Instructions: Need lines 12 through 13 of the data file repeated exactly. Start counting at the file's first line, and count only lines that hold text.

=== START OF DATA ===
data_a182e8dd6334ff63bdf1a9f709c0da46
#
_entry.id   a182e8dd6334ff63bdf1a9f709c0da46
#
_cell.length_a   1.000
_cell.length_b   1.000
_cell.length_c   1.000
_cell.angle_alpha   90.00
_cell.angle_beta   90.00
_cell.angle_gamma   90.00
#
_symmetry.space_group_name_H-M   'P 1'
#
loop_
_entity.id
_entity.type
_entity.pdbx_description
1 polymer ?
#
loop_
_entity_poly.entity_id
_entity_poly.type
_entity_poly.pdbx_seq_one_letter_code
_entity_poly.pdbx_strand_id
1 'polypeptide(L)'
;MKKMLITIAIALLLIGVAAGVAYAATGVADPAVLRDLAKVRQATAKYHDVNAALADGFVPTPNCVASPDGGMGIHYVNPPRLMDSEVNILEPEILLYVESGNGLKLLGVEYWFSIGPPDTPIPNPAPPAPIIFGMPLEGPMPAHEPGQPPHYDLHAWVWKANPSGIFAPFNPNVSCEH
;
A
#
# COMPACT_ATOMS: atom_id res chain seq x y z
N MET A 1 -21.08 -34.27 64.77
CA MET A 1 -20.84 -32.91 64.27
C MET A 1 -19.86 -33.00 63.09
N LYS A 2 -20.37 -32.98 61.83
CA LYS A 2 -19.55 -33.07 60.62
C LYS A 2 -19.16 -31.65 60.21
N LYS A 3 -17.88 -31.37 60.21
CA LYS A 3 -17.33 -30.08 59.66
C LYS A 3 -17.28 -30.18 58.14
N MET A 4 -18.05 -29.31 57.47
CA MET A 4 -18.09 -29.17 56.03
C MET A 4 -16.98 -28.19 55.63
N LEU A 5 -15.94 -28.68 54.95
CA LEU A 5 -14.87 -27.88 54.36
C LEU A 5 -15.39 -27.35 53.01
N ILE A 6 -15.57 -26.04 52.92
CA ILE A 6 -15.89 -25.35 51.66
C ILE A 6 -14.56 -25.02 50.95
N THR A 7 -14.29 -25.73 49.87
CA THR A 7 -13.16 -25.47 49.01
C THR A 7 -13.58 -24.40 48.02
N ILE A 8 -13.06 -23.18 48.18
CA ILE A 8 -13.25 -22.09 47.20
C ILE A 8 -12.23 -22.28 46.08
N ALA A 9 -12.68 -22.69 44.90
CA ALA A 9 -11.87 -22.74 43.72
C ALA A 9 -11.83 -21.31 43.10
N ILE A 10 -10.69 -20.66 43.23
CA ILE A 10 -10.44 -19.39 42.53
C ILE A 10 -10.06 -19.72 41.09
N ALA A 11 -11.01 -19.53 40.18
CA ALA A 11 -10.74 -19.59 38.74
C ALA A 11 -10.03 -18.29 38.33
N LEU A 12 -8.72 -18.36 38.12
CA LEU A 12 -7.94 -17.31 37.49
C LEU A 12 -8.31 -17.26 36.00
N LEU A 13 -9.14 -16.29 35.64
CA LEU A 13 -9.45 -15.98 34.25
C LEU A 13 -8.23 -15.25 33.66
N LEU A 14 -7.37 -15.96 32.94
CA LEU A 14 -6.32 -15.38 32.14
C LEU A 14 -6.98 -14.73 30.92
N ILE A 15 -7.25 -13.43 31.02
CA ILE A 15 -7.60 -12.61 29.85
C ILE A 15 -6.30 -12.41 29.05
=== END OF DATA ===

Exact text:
_symmetry.space_group_name_H-M   'P 1'
#